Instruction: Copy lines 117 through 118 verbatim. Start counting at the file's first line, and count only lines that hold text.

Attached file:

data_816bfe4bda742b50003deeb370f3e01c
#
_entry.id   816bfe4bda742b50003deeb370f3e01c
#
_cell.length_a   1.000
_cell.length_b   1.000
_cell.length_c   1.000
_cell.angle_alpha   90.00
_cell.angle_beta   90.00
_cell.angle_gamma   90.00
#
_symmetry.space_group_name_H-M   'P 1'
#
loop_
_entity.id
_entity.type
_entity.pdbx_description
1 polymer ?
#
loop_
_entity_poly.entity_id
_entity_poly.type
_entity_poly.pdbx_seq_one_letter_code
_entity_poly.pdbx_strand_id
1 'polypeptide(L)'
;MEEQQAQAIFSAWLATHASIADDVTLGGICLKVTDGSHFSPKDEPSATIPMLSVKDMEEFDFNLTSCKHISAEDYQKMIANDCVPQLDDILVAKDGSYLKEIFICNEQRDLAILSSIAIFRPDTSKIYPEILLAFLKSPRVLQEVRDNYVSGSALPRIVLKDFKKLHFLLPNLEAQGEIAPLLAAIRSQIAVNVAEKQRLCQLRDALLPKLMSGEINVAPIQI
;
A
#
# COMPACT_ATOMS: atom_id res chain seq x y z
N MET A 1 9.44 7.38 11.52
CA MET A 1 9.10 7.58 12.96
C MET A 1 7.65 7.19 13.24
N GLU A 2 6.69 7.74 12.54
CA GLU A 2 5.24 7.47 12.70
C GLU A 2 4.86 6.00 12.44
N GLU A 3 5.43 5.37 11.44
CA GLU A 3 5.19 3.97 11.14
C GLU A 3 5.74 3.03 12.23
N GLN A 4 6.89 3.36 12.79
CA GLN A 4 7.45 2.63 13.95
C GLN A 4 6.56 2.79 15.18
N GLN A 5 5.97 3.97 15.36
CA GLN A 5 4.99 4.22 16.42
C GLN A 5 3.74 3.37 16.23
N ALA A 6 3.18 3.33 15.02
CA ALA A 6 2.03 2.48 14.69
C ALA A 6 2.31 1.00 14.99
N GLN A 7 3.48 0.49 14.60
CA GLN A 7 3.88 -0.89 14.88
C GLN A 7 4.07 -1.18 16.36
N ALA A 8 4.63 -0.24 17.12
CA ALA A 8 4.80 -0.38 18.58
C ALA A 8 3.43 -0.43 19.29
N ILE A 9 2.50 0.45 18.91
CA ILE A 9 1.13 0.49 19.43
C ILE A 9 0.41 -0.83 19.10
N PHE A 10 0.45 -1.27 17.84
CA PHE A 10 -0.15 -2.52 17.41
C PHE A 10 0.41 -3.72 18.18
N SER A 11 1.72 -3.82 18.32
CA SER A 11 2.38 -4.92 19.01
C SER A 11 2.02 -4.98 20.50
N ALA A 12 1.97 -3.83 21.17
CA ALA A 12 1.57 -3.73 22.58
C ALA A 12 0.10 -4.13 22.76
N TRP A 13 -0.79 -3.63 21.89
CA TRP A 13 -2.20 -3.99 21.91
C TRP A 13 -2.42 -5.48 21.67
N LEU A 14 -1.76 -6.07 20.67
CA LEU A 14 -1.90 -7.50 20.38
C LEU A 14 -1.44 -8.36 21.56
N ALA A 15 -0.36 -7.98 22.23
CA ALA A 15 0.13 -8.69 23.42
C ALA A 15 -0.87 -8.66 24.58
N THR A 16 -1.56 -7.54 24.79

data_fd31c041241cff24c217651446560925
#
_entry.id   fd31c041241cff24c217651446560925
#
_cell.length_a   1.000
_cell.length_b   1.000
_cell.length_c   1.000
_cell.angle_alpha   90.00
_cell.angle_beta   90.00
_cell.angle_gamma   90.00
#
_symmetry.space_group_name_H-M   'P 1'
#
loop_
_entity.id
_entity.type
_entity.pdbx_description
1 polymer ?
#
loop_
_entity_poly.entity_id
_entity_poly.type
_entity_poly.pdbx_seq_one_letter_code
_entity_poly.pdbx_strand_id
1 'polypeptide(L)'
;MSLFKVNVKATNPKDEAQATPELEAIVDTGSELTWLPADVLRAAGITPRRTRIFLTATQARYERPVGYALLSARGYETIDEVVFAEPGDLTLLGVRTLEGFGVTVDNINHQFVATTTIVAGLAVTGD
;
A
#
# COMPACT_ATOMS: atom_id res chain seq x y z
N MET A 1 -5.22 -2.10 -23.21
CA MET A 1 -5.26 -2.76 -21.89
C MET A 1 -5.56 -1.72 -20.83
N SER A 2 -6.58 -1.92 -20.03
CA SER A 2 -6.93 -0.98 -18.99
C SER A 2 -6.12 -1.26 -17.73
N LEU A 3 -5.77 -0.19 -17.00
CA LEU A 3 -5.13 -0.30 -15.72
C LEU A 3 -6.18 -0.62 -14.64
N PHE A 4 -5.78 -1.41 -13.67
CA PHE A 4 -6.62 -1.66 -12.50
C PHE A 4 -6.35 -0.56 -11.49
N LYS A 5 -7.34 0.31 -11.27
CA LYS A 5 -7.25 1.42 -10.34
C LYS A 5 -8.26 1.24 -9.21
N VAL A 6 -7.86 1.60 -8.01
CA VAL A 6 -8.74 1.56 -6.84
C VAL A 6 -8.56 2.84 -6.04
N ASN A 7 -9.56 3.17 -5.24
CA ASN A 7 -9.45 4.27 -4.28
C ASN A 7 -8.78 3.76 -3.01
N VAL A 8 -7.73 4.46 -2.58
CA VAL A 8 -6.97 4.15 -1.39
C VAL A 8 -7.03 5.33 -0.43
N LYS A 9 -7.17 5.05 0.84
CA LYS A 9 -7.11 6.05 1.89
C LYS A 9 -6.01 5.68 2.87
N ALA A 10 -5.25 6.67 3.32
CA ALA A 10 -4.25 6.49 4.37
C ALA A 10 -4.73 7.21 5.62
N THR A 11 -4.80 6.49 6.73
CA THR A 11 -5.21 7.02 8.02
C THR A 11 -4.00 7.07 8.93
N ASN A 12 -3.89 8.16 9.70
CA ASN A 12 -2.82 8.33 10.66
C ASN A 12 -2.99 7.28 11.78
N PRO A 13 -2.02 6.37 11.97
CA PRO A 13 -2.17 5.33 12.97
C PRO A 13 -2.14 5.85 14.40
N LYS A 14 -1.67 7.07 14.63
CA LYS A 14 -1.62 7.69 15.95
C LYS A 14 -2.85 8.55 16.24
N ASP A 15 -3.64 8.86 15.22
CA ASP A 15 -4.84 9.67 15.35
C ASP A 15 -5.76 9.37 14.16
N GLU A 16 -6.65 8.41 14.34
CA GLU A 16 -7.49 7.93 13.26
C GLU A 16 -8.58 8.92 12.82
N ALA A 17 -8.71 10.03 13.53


CA PHE A 4 -6.62 -1.66 -12.50
C PHE A 4 -6.35 -0.56 -11.49